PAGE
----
Now, I don’t know about you, but taking care of my diabetes every day is something I tend to put on “auto-pilot.” I just do it. Checking blood sugar, doing math in my head, making decisions about food and activity levels, and trying to decipher exactly what’s going on when my levels aren’t what I think they should be. Honestly, it wasn’t until I was at my daughter’s dance class that I realized how I react when there is a “situation”. There I was sitting by a parent that I have gotten to know, when my CGM (continuous glucose monitor) alarmed telling me it was time to check my blood sugar for calibration. At that point I did what I always do. I stopped what I was doing, silenced my alarm, pulled out my blood glucose meter, pricked my finger, and got my result. Seems simple, right? I glanced over at the dance mom, her eyes and mouth were wide open staring at me.  Then she said, “So, you can just do that right here?” I didn’t know what to say so I gave some sort of mumbled response like, “Yes, my CGM needed calibrated and so I just did it.” After putting my meter away, I looked at her puzzled face resulting from this foreign language called Diabetes that I just spewed at her. That is when it hit me. I realized no one ever told me how to explain my diabetes to people, no one ever told me that the people in my life who like to be helpful (family and friends) would want to do something – so what do I ask them to do?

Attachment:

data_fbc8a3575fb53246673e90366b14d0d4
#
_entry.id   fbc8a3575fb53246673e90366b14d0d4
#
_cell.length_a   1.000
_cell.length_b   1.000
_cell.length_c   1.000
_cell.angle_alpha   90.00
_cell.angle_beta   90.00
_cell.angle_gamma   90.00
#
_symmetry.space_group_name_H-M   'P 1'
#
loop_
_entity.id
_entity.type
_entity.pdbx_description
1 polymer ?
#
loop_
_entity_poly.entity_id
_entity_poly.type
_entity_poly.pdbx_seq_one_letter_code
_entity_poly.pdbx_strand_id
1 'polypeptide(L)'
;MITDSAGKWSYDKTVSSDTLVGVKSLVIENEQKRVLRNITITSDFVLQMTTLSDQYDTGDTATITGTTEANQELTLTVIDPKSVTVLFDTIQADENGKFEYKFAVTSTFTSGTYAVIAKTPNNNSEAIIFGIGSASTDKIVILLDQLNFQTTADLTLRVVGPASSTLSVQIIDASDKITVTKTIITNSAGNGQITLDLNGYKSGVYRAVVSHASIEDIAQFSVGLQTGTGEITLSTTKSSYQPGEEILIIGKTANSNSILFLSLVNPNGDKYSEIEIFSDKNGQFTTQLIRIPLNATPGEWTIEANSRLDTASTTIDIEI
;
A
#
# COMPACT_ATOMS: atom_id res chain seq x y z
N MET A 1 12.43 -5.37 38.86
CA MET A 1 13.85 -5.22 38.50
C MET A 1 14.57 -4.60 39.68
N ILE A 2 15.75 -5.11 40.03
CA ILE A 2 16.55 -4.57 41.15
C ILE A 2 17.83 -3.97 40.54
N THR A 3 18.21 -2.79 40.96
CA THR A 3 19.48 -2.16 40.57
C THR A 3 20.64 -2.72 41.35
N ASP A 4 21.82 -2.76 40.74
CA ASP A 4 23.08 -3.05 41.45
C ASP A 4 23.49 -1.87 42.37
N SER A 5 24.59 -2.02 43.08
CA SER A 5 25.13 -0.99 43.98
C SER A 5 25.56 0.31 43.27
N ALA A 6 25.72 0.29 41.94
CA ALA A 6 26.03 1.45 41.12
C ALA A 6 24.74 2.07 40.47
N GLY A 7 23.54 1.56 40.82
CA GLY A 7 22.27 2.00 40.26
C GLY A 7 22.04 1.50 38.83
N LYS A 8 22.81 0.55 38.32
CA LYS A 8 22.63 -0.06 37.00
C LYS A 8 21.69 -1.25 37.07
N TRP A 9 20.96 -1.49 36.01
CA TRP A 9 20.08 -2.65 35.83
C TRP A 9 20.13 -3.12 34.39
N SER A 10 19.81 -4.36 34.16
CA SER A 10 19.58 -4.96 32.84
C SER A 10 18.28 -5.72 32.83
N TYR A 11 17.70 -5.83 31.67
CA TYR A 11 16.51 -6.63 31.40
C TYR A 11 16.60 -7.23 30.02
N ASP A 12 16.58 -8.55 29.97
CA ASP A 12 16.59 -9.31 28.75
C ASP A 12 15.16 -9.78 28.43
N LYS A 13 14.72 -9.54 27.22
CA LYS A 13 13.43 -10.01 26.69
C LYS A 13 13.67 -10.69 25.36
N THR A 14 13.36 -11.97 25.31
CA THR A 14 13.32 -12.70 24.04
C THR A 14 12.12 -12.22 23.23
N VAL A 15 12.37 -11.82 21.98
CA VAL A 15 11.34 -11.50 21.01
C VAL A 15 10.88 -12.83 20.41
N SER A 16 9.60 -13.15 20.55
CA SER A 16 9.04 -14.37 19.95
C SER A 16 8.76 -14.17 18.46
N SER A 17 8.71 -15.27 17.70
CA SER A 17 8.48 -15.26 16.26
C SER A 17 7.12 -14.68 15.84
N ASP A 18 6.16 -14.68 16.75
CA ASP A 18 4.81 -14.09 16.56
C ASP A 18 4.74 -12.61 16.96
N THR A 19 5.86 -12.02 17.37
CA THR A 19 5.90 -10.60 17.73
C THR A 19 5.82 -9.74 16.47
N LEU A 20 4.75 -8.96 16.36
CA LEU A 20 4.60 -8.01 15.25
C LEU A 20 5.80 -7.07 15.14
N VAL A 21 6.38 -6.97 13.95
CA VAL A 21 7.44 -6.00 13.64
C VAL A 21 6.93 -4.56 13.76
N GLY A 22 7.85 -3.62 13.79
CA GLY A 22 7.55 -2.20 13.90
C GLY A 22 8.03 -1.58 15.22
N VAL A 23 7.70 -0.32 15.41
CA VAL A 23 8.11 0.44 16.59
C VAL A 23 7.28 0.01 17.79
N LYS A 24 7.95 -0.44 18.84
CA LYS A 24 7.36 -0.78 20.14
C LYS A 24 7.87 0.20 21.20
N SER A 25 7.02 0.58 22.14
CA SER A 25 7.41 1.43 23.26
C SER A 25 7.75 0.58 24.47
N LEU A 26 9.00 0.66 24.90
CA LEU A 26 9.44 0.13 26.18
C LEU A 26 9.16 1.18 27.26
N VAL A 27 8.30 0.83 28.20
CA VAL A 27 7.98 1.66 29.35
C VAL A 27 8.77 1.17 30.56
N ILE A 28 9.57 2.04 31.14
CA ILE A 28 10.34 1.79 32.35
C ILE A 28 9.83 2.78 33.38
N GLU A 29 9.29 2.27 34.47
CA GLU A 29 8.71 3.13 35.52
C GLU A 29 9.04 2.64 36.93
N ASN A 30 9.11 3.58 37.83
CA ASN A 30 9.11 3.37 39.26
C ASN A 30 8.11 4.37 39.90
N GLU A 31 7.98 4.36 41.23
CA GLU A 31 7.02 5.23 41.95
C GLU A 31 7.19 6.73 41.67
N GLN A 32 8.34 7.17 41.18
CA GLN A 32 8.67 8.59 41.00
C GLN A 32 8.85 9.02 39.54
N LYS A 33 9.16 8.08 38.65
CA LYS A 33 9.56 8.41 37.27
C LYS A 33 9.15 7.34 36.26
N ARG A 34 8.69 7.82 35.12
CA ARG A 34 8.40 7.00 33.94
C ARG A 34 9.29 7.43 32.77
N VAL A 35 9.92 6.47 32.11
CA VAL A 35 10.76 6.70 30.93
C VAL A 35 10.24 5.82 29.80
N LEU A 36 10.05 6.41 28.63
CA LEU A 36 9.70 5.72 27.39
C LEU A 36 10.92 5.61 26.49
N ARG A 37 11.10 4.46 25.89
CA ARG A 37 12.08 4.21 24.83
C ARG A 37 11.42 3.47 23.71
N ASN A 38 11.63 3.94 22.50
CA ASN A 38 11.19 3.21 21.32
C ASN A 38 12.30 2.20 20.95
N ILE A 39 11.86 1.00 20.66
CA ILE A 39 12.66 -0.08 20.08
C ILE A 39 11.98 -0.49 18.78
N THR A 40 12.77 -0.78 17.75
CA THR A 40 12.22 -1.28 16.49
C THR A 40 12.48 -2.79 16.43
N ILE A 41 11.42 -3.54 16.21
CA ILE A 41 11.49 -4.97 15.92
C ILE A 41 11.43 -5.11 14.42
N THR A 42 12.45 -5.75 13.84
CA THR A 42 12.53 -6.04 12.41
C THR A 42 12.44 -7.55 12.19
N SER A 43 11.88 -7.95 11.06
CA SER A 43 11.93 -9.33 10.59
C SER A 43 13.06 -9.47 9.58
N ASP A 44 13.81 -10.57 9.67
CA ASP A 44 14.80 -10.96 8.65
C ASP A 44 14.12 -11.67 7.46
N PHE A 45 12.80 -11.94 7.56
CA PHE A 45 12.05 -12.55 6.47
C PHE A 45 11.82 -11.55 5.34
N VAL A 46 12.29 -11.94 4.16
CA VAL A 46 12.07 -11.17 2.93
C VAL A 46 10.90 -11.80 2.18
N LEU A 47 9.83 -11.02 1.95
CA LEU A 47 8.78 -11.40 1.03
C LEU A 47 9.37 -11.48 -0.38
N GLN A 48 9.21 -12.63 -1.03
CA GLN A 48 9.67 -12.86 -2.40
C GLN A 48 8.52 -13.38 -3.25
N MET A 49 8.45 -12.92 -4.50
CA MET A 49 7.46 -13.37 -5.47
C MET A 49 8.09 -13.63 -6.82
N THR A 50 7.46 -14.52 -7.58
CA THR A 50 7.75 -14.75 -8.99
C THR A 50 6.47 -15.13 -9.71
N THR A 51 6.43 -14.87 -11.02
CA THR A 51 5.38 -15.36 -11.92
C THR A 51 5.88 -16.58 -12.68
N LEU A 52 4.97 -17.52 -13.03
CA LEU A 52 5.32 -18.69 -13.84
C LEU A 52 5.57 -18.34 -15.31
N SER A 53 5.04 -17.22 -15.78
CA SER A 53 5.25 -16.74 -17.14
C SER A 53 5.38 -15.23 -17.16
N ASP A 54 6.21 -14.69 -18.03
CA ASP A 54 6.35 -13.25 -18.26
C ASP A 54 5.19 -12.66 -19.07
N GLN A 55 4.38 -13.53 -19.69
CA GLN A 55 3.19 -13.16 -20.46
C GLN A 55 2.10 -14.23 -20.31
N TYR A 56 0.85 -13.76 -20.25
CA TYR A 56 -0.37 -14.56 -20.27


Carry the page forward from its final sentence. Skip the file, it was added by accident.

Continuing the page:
Ideas to help you talk about diabetes 

I wanted to share a few of Dr. Barnard’s questions to give you some ideas on how to help you talk about diabetes, how to help those close to you understand what it means, how to help you realize what you need, and give you the tools to be able to ask for it.